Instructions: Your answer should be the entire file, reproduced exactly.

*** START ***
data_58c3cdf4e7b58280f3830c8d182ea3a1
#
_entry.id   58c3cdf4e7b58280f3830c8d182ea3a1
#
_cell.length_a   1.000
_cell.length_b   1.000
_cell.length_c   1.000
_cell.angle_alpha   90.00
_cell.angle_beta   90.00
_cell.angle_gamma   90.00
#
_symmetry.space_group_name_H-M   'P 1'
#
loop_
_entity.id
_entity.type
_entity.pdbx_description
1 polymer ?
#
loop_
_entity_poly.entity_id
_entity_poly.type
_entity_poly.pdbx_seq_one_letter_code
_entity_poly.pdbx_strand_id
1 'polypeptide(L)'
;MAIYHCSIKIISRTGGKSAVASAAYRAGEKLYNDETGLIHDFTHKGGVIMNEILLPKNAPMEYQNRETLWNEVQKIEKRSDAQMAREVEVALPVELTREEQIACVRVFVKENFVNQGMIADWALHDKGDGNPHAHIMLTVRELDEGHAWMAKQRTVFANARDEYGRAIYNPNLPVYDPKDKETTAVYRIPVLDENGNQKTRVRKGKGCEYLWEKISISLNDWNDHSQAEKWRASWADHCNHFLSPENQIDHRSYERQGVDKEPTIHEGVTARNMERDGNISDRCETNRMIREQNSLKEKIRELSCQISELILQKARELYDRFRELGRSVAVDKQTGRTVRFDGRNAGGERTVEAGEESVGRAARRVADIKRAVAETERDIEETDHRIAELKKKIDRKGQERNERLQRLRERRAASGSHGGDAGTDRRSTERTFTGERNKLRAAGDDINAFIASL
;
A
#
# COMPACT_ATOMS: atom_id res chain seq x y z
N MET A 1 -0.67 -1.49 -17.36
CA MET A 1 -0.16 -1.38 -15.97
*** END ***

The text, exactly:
data_58c3cdf4e7b58280f3830c8d182ea3a1
#
_entry.id   58c3cdf4e7b58280f3830c8d182ea3a1
#
_cell.length_a   1.000
_cell.length_b   1.000
_cell.length_c   1.000
_cell.angle_alpha   90.00
_cell.angle_beta   90.00
_cell.angle_gamma   90.00
#
_symmetry.space_group_name_H-M   'P 1'
#
loop_
_entity.id
_entity.type
_entity.pdbx_description
1 polymer ?
#
loop_
_entity_poly.entity_id
_entity_poly.type
_entity_poly.pdbx_seq_one_letter_code
_entity_poly.pdbx_strand_id
1 'polypeptide(L)'
;MAIYHCSIKIISRTGGKSAVASAAYRAGEKLYNDETGLIHDFTHKGGVIMNEILLPKNAPMEYQNRETLWNEVQKIEKRSDAQMAREVEVALPVELTREEQIACVRVFVKENFVNQGMIADWALHDKGDGNPHAHIMLTVRELDEGHAWMAKQRTVFANARDEYGRAIYNPNLPVYDPKDKETTAVYRIPVLDENGNQKTRVRKGKGCEYLWEKISISLNDWNDHSQAEKWRASWADHCNHFLSPENQIDHRSYERQGVDKEPTIHEGVTARNMERDGNISDRCETNRMIREQNSLKEKIRELSCQISELILQKARELYDRFRELGRSVAVDKQTGRTVRFDGRNAGGERTVEAGEESVGRAARRVADIKRAVAETERDIEETDHRIAELKKKIDRKGQERNERLQRLRERRAASGSHGGDAGTDRRSTERTFTGERNKLRAAGDDINAFIASL
;
A
#
# COMPACT_ATOMS: atom_id res chain seq x y z
N MET A 1 -0.67 -1.49 -17.36
CA MET A 1 -0.16 -1.38 -15.97